Sex disparities in cardiogenic shock: Insights from the FRENSHOCK registry - Université de Paris - Faculté de Santé Access content directly
Journal Articles Journal of Critical Care Year : 2024

Sex disparities in cardiogenic shock: Insights from the FRENSHOCK registry

Caroline Hauw-Berlemont
  • Function : Author
Nadia Aissaoui
  • Function : Author
Eric Bonnefoy
  • Function : Author
Laurent Bonello
  • Function : Author
Meyer Elbaz
  • Function : Author
Olivier Morel
  • Function : Author
Bruno Levy
  • Function : Author
Bernard Jouve
  • Function : Author
Brahim Harbaoui
Gérald Vanzetto
  • Function : Author
Nicolas Combaret
  • Function : Author
Benoit Lattucca
  • Function : Author
Sébastien Champion
  • Function : Author
Cédric Bruel
  • Function : Author
Francis Schneider
  • Function : Author
Marie-France Seronde
  • Function : Author
Vincent Bataille
  • Function : Author
Edouard Gerbaud
  • Function : Author
Etienne Puymirat
  • Function : Author

Abstract

Background: Cardiogenic shock (CS) is the most severe form of acute heart failure. Discrepancies have been reported between sexes regarding delays, pathways and invasive strategies in CS complicating acute myocardial infarction. However, effect of sex on the prognosis of unselected CS remains controversial.Objectives: The aim was to analyze the impact of sex on aetiology, management and prognosis of CS.Methods: The FRENSHOCK registry included all CS admitted in 49 French Intensive Care Units (ICU) and Intensive Cardiac Care Units (ICCU) between April and October 2016.Results: Among the 772 CS patients included, 220 were women (28.5%). Women were older, less smokers, with less history of ischemic cardiac disease (20.5% vs 33.6%) than men. At admission, women presented less cardiac arrest (5.5 vs 12.2%), less mottling (32.5 vs 41.4%) and higher LVEF (30 ± 14 vs 25 ± 13%). Women were more often managed via emergency department while men were directly admitted at ICU/ICCU. Ischemia was the most frequent trigger irrespective of sex (36.4% in women vs 38.2%) but women had less coronary angiogram and PCI (45.9% vs 54% and 24.1 vs 31.3%, respectively). We found no major difference in medication and organ support. Thirty-day mortality (26.4 vs 26.5%), transplant or permanent assist device were similar in both sexes.Conclusion: Despite some more favorable parameters in initial presentation and no significant difference in medication and support, women shared similar poor prognosis than men. Further analysis is required to cover the lasting gap in knowledge regarding sex specificities to distinguish between differences and inequalities. NCT02703038.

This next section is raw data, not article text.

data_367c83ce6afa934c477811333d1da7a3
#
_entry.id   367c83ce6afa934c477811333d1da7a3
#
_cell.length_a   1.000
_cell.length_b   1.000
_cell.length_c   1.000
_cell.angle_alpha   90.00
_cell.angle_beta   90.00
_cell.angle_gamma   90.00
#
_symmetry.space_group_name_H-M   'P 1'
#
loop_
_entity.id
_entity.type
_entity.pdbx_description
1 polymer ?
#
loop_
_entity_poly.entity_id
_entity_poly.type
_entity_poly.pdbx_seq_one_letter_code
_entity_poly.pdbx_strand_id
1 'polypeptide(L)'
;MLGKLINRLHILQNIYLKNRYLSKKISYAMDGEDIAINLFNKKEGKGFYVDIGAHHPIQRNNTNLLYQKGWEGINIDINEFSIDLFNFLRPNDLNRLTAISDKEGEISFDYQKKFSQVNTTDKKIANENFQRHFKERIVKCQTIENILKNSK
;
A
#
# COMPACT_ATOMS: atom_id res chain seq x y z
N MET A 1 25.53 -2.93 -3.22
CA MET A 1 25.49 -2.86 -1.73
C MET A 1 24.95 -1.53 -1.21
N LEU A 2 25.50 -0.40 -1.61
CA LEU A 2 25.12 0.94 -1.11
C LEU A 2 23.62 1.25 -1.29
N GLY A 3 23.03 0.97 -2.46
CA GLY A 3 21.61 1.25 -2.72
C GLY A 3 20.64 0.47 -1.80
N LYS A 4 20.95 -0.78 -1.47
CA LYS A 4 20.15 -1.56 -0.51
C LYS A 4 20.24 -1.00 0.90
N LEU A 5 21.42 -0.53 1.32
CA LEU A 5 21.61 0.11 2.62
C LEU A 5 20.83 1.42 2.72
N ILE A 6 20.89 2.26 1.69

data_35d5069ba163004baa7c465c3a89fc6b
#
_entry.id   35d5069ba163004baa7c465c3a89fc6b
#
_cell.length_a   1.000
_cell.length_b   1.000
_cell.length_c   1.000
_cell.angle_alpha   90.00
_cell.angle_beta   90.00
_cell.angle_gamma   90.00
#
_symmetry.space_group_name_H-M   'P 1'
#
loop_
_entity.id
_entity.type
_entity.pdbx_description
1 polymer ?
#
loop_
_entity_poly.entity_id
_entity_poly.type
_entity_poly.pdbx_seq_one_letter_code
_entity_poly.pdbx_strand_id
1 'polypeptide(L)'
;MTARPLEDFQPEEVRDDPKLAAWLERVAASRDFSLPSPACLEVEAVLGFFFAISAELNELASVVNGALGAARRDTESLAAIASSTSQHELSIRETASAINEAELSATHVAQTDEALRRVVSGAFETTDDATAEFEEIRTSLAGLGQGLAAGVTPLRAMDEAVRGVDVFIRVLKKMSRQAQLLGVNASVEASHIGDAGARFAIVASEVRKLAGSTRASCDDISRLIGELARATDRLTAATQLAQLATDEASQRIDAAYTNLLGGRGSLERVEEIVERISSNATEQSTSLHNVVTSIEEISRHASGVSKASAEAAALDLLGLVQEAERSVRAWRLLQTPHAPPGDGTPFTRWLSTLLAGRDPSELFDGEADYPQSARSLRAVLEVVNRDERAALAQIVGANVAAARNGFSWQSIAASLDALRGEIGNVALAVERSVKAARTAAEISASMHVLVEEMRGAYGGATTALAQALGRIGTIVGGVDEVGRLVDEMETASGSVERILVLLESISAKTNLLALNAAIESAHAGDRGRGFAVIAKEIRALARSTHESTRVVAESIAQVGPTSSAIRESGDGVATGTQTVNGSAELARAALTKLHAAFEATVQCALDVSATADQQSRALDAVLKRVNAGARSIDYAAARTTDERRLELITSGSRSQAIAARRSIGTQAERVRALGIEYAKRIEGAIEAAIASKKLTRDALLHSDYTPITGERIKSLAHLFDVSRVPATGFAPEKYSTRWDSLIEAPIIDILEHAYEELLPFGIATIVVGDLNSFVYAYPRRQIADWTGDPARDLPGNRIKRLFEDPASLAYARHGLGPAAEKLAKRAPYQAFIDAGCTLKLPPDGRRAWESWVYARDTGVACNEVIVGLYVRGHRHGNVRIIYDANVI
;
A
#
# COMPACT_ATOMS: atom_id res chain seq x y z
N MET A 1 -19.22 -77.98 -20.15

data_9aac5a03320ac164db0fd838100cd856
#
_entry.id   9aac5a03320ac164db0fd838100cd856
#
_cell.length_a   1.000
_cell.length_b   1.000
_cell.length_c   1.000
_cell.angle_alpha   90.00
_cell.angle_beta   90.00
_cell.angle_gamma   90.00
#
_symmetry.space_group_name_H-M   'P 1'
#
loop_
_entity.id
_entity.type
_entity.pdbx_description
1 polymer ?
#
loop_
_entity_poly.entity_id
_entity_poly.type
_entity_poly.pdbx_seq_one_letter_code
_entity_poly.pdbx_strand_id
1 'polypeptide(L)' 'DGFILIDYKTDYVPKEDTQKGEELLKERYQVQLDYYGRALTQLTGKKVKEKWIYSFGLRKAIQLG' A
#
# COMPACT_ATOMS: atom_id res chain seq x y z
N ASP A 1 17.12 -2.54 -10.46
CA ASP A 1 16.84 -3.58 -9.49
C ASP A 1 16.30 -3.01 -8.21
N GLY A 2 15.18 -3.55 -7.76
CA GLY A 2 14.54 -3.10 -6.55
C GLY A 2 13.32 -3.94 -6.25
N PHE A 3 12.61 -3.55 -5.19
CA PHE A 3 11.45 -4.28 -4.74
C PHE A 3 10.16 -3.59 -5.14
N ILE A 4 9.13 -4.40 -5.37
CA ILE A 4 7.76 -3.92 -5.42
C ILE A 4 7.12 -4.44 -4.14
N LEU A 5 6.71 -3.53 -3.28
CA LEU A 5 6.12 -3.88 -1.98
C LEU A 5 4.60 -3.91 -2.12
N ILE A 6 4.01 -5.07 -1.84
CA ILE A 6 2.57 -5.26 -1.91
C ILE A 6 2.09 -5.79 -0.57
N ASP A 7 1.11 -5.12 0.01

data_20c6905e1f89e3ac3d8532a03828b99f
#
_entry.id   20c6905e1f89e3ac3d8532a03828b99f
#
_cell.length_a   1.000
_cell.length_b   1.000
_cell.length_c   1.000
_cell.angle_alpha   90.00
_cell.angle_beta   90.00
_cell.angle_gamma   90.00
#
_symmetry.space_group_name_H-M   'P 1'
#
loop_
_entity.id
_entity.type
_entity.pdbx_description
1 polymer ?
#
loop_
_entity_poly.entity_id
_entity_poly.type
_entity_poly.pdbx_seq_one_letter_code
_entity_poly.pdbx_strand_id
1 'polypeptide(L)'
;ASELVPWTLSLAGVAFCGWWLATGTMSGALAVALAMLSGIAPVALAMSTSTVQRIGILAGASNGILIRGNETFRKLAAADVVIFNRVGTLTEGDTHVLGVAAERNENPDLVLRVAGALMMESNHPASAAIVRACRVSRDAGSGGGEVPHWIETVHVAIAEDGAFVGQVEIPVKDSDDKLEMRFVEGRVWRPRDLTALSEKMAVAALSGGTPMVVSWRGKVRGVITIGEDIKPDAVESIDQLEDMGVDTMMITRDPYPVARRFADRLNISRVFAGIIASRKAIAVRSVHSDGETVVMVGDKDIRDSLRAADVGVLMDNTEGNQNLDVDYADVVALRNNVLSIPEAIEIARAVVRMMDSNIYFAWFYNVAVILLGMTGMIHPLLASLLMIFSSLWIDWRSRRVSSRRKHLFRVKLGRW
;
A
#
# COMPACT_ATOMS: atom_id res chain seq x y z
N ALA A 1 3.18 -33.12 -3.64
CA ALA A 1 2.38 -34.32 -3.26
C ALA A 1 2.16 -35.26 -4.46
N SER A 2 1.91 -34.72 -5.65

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hal-04508490 , version 1 (22-05-2024)

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Stéphane Manzo-Silberman, Anne-Céline Martin, Florence Boissier, Caroline Hauw-Berlemont, Nadia Aissaoui, et al.. Sex disparities in cardiogenic shock: Insights from the FRENSHOCK registry. Journal of Critical Care, 2024, 82, pp.154785. ⟨10.1016/j.jcrc.2024.154785⟩. ⟨hal-04508490⟩
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